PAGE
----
Carol | 9307 comments I am strange. I like them both.


message 26: by Newengland, Mad Mod (new)

Newengland | 12332 comments Now, now Gabs. Hemingway's more complex than that. Or maybe much more simple. He's all gorilla bluster. Really a hopeless and bitter Romantic. It's hard to read A Moveable (Sic) Feast and conclude otherwise. But you've accurately nailed the stereotype his enemies have built of him.


Carol | 9307 comments Faulkner won the Nobel Prize in the 40's, and he had a well known battle with alcohol. Faulkner edges out Hemingway by a snoot.


message 28: by Newengland, Mad Mod (new)

Newengland | 12332 comments opine -- "often connotes the forming of a judgment on insufficient grounds." (Bryan Garner)

(I wonder if he means weak coffee.)


message 29: by Carol (last edited Nov 10, 2009 05:28PM) (new)

Carol | 9307 comments (a.) Ahungered; longing.


Ruth | 10857 comments I like Hemingway's shorts.


message 31: by Newengland, Mad Mod (new)

Newengland | 12332 comments Bermudas. (Oh, wait. He lived in Cuba.)


David | 4568 comments A bunch of bananas and a bottle of gin.




message 33: by Newengland, Mad Mod (new)

Newengland | 12332 comments daiquiri (weird -- and if you drink enough -- wonderful)


David | 4568 comments A hickory daiquiri, Doc!


Ruth | 10857 comments David wrote: "A hickory daiquiri, Doc!"

Guhroooaaan.




TheGirlBytheSeaofCortez (Madly77) Gabi wrote: "Never read Faulkner. Don't like Hemingway, he's all "men are men and the women are glad of it" bullshit. Fighting the bulls, hunting the lions, F.....g the women, drinking & dancing till dawn, yawn! "

I agree. Some of his short stories are superbly written, but he's just too testosterone driven for me.




TheGirlBytheSeaofCortez (Madly77) Ruth wrote: "David wrote: "A hickory daiquiri, Doc!"

Guhroooaaan.

"


Depths




message 38: by Newengland, Mad Mod (new)

Newengland | 12332 comments schism

It's weird. And it's wonderful -- if the schism is with your mother-in-law.


TheGirlBytheSeaofCortez (Madly77) I actually know that word! :)

adnascentia

Every winter, until we got rid of the willows, the adnascentia would shift. (A shame, too, because I love willows.)


message 40: by [deleted user] (new)



quite like the sound of.. Verisimilitude (think it's the appearance of truth?)


TheGirlBytheSeaofCortez (Madly77) I'm going to change my pilliver soon. (Old English for a pillowcase.)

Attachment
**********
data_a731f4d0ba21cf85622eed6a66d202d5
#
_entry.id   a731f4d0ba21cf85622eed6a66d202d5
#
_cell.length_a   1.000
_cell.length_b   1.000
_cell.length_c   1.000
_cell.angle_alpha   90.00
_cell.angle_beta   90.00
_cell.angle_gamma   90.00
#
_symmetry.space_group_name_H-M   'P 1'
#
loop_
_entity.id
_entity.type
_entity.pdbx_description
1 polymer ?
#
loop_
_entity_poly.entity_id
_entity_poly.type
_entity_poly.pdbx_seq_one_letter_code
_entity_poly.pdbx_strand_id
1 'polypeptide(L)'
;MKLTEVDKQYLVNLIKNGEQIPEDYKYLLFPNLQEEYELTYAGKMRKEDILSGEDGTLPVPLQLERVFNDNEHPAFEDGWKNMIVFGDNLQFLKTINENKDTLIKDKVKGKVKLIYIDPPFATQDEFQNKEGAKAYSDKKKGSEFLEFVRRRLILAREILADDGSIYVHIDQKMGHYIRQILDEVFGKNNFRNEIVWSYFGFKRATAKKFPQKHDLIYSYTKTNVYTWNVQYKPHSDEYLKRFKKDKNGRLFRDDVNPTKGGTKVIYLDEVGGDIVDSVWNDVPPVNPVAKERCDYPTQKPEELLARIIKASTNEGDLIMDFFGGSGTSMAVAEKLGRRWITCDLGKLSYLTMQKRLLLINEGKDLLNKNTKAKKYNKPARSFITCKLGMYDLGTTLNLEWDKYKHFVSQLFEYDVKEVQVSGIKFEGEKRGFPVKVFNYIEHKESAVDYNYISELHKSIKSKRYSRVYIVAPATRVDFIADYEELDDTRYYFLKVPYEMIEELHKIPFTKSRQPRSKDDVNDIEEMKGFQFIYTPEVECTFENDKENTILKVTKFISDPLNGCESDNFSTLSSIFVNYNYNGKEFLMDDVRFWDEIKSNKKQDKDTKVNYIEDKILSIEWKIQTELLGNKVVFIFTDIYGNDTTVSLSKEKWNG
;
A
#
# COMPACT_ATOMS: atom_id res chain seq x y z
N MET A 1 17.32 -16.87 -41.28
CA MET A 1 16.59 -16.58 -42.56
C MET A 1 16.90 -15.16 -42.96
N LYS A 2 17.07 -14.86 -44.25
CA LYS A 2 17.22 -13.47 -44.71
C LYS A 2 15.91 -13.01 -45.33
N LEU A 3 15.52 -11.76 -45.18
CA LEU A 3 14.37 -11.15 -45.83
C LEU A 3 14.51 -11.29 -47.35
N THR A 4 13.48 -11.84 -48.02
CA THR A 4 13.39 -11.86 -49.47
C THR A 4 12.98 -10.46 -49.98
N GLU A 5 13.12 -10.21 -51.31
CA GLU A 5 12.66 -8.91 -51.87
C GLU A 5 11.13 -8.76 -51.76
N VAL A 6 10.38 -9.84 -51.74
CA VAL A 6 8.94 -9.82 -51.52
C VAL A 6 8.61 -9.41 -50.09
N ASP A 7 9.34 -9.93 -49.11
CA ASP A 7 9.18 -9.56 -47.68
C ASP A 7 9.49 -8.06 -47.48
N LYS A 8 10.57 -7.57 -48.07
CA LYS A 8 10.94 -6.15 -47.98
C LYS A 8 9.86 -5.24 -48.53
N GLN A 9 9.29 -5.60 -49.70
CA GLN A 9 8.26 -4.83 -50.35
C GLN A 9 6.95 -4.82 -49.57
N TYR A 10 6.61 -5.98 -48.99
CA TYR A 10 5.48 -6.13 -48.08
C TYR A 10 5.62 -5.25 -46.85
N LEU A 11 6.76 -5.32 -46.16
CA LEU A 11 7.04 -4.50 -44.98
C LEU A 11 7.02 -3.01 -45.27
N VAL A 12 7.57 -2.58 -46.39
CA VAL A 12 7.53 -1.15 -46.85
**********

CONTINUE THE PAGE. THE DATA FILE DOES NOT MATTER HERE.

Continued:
message 42: by Newengland, Mad Mod (new)

Newengland | 12332 comments Verisimilitude is weird. Pilliver is wonderful. In fact, I think I read the book. Pilliver's Travels, it was.


message 43: by Carol (last edited Jan 10, 2010 06:31PM) (new)

Carol | 9307 comments lexophile- is a person who loves words and word plays


1. A bicycle can't stand alone; it is two tired.

2. A will is a dead giveaway.

3. A backward poet writes inverse

4. The guy who fell onto an upholstery machine was fully recovered.

5. A chicken crossing the road: poultry in motion.

6. A calendar's days are numbered.









Savvy  (SavvySuzdolcefarniente) | 1450 comments carol (akittykat) wrote: "lexophile- is a person who loves words and word play.

My kinda fun Carol!



TheGirlBytheSeaofCortez (Madly77) Newengland wrote: "Verisimilitude is weird. Pilliver is wonderful. In fact, I think I read the book. Pilliver's Travels, it was."

I probably have to use verisimilitude on a daily basis with the writers I work with. *sigh* They need to learn about that BEFORE sending something to me.




Anna | 447 comments Gabi wrote: "Never read Faulkner. Don't like Hemingway, he's all "men are men and the women are glad of it" bullshit. Fighting the bulls, hunting the lions, F.....g the women, drinking & dancing till dawn, yawn! "

I have to agree with you Gabi. Hemingway has always induced a *yawn* from me. And not for lack of trying. I gave him 2nd, 3rd and 4th chances thinking I was missing something.

A weird and wonderful word:
gleimous-
slimy, full of phlegm

from http://www.savethewords.org/



TheGirlBytheSeaofCortez (Madly77) I don't like Hemingway for the same reason. I think he's a good writer, but he's just too testosterone driven for me.


message 48: by Newengland, Mad Mod (new)

Newengland | 12332 comments Once you get to know him, you learn otherwise.


Carol | 9307 comments I like Papa H. I also like Faulkner and Steinbeck.


message 50: by Newengland, Mad Mod (new)

Newengland | 12332 comments The best example of his work would be two parts gobbledy and one part gook.


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Books mentioned in this topic

The Old Man and the Sea (other topics)
The Grapes of Wrath (other topics)
Shrubbery Skulduggery (other topics)